The After Dinner Scholar

Thucydides and the Peloponnesian War with Dr. Pavlos Papadopoulos

March 15, 2022

The ancient Greek historian, Thucydides tells us that as the Peloponnesian War broke out, “The Athenians thus long lived scattered over Attica in independent townships. Even after the centralization of Theseus, old habit still prevailed; and from the early times down to the present war most Athenians still lived in the country with their families and households, and were consequently not at all inclined to move now, especially as they had only just restored their establishments after the Median invasion. Deep was their trouble and discontent at abandoning their houses and the hereditary temples of the ancient constitution, and at having to change their habits of life and to bid farewell to what each regarded as his native city.”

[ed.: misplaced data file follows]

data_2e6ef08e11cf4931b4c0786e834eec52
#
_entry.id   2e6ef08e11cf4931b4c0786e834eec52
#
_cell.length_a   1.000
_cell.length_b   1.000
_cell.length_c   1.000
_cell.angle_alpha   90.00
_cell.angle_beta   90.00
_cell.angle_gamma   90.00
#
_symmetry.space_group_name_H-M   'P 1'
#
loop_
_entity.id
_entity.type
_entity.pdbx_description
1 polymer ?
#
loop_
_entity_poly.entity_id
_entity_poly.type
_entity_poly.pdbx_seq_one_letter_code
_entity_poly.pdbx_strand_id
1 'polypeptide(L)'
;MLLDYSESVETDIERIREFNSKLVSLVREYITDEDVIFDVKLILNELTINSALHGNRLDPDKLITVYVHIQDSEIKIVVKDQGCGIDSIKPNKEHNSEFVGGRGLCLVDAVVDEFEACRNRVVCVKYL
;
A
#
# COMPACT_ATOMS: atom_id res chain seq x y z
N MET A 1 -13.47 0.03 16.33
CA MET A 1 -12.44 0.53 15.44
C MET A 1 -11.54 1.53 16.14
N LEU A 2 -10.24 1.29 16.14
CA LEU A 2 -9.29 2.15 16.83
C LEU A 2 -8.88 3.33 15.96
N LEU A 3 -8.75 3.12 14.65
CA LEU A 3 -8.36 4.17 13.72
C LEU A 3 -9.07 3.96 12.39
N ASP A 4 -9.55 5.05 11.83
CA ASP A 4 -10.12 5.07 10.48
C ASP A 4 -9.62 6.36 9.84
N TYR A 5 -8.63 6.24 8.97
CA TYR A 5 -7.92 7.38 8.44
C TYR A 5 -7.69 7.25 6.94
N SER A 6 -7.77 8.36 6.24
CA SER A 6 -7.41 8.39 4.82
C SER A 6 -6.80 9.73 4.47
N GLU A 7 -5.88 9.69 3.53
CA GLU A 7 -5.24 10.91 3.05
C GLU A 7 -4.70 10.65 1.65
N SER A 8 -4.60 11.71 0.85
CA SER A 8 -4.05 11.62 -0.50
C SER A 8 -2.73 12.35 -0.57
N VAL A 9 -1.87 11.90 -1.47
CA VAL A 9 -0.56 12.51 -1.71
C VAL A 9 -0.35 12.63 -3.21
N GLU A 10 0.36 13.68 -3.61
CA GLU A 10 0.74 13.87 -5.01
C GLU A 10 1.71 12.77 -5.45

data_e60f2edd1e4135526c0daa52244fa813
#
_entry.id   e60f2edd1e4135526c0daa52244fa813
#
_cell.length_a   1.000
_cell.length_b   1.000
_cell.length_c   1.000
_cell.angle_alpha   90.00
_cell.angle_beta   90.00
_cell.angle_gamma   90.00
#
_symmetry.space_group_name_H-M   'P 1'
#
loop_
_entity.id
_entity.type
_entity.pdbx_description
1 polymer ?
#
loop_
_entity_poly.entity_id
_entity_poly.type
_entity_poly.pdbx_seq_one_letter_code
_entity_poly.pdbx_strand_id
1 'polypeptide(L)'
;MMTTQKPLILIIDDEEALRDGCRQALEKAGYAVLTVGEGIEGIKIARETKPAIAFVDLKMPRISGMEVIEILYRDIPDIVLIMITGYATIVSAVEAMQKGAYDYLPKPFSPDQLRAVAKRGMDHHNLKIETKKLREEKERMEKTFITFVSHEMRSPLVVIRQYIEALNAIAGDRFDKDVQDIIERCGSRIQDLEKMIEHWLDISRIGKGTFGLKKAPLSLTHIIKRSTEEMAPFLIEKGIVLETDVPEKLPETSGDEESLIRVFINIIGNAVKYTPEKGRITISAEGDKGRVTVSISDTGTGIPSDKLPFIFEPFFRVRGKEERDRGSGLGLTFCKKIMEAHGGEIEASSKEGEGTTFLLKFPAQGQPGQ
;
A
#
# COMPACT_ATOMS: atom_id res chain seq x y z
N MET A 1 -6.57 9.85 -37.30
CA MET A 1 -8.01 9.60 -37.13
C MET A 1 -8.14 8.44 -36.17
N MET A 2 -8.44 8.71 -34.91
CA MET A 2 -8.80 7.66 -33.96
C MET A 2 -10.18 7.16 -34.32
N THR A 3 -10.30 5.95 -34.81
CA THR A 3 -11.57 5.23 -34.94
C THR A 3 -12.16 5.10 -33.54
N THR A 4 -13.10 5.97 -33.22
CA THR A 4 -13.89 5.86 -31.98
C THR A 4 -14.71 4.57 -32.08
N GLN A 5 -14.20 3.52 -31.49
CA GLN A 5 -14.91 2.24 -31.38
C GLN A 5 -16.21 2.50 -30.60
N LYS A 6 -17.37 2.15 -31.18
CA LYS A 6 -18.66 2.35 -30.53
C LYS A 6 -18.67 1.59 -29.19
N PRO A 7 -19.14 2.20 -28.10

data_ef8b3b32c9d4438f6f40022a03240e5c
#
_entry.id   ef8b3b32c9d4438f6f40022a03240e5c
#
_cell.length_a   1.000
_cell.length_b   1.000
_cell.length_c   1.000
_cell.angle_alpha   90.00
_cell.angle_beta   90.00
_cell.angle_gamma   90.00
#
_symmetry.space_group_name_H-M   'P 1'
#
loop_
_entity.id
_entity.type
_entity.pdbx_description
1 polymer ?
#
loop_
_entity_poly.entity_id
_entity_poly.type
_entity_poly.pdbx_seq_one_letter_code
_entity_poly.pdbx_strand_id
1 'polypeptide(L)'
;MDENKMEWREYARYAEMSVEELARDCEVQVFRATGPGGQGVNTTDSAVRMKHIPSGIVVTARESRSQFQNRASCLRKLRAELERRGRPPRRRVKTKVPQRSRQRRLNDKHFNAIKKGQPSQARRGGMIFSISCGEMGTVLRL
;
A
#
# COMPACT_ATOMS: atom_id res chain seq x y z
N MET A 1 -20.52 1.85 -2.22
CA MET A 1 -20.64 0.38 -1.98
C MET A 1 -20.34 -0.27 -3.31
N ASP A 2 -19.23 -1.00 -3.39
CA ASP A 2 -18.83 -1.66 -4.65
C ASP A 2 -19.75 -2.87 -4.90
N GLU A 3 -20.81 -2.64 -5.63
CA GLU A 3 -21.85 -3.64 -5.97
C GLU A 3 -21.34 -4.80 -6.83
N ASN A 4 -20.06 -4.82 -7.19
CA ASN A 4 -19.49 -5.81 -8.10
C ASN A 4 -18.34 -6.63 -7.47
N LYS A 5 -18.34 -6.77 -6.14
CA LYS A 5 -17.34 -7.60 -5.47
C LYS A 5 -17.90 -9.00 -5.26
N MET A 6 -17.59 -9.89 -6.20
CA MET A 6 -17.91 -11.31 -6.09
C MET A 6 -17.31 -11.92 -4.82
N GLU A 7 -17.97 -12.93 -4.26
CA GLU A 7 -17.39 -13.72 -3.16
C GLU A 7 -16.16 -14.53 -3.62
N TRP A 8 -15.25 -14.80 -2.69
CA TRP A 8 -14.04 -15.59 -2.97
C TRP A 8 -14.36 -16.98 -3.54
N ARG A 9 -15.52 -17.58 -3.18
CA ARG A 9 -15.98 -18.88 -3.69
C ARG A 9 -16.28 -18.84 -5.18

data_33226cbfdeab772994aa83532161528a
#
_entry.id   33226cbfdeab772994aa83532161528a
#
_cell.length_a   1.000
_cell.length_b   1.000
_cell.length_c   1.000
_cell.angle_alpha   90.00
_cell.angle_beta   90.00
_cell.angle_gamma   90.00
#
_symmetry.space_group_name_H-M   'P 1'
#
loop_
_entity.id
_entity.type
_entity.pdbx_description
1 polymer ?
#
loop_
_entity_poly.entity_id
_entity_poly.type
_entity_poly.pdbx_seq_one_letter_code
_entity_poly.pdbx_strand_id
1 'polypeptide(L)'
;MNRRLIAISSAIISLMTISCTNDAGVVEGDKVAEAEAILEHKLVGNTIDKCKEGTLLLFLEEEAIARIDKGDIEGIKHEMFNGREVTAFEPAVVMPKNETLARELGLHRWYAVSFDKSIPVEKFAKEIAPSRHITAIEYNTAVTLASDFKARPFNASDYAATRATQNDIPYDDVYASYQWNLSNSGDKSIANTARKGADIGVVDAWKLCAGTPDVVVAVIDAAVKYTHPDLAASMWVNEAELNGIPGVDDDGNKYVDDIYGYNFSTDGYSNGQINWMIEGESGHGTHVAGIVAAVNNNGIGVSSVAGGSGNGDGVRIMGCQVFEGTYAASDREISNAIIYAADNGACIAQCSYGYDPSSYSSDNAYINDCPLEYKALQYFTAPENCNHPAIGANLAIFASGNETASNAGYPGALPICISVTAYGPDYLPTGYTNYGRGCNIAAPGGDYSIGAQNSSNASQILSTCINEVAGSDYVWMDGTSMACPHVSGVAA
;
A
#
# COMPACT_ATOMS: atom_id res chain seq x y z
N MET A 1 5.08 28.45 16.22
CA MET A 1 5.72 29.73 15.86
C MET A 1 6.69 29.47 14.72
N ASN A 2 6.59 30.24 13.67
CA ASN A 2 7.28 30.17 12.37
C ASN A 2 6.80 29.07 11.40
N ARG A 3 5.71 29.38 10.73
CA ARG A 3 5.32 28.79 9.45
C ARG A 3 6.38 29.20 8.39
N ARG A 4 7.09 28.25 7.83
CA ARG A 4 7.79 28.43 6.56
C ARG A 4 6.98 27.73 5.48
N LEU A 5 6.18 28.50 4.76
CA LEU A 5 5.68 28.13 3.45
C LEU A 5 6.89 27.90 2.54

The Peloponnesian War, in fact, changed life not only in Athens, but in Sparta and the rest of Greece forever. Strong and vibrant after defeating the Medes in the early fifth century BC, their conflict with one another—431-405 BC—brought weakness and eventually conquest by Philip of Macedonia and later the Romans.

It's not just a fascinating story, but one that may well speak to us today. Dr. Pavlos Papadopoulos has been teaching Thucydides’ History of the Peloponnesian War.

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